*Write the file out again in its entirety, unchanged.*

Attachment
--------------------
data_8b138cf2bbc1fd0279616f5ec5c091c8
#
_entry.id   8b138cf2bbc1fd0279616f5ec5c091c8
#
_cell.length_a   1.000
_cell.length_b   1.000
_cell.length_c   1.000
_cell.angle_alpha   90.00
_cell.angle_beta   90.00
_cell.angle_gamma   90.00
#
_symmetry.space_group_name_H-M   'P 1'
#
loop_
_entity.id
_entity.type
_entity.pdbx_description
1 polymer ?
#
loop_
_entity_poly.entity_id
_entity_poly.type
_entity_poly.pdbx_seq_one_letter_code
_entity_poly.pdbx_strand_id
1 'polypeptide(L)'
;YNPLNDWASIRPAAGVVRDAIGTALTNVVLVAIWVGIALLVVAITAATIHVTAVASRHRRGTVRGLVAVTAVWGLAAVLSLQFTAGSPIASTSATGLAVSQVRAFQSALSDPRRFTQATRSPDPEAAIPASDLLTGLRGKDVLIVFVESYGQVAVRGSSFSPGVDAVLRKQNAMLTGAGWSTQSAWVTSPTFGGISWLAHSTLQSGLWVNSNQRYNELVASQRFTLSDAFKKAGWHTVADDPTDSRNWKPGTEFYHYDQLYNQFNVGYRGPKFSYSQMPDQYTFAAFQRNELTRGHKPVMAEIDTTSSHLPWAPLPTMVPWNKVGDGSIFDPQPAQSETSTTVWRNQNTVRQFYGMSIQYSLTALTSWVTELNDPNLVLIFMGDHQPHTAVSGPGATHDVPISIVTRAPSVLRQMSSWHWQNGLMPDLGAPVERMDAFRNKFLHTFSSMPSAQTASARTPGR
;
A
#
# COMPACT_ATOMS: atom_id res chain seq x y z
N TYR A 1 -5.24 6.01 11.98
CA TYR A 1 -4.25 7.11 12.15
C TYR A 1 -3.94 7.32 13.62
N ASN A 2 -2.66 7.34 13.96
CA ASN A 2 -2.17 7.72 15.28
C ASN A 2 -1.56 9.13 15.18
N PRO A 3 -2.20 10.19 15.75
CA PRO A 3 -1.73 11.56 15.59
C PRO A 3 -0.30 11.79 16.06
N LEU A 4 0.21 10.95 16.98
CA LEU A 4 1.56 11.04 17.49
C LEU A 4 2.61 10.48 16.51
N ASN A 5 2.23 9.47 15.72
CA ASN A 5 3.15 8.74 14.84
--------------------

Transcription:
data_8b138cf2bbc1fd0279616f5ec5c091c8
#
_entry.id   8b138cf2bbc1fd0279616f5ec5c091c8
#
_cell.length_a   1.000
_cell.length_b   1.000
_cell.length_c   1.000
_cell.angle_alpha   90.00
_cell.angle_beta   90.00
_cell.angle_gamma   90.00
#
_symmetry.space_group_name_H-M   'P 1'
#
loop_
_entity.id
_entity.type
_entity.pdbx_description
1 polymer ?
#
loop_
_entity_poly.entity_id
_entity_poly.type
_entity_poly.pdbx_seq_one_letter_code
_entity_poly.pdbx_strand_id
1 'polypeptide(L)'
;YNPLNDWASIRPAAGVVRDAIGTALTNVVLVAIWVGIALLVVAITAATIHVTAVASRHRRGTVRGLVAVTAVWGLAAVLSLQFTAGSPIASTSATGLAVSQVRAFQSALSDPRRFTQATRSPDPEAAIPASDLLTGLRGKDVLIVFVESYGQVAVRGSSFSPGVDAVLRKQNAMLTGAGWSTQSAWVTSPTFGGISWLAHSTLQSGLWVNSNQRYNELVASQRFTLSDAFKKAGWHTVADDPTDSRNWKPGTEFYHYDQLYNQFNVGYRGPKFSYSQMPDQYTFAAFQRNELTRGHKPVMAEIDTTSSHLPWAPLPTMVPWNKVGDGSIFDPQPAQSETSTTVWRNQNTVRQFYGMSIQYSLTALTSWVTELNDPNLVLIFMGDHQPHTAVSGPGATHDVPISIVTRAPSVLRQMSSWHWQNGLMPDLGAPVERMDAFRNKFLHTFSSMPSAQTASARTPGR
;
A
#
# COMPACT_ATOMS: atom_id res chain seq x y z
N TYR A 1 -5.24 6.01 11.98
CA TYR A 1 -4.25 7.11 12.15
C TYR A 1 -3.94 7.32 13.62
N ASN A 2 -2.66 7.34 13.96
CA ASN A 2 -2.17 7.72 15.28
C ASN A 2 -1.56 9.13 15.18
N PRO A 3 -2.20 10.19 15.75
CA PRO A 3 -1.73 11.56 15.59
C PRO A 3 -0.30 11.79 16.06
N LEU A 4 0.21 10.95 16.98
CA LEU A 4 1.56 11.04 17.49
C LEU A 4 2.61 10.48 16.51
N ASN A 5 2.23 9.47 15.72
CA ASN A 5 3.15 8.74 14.84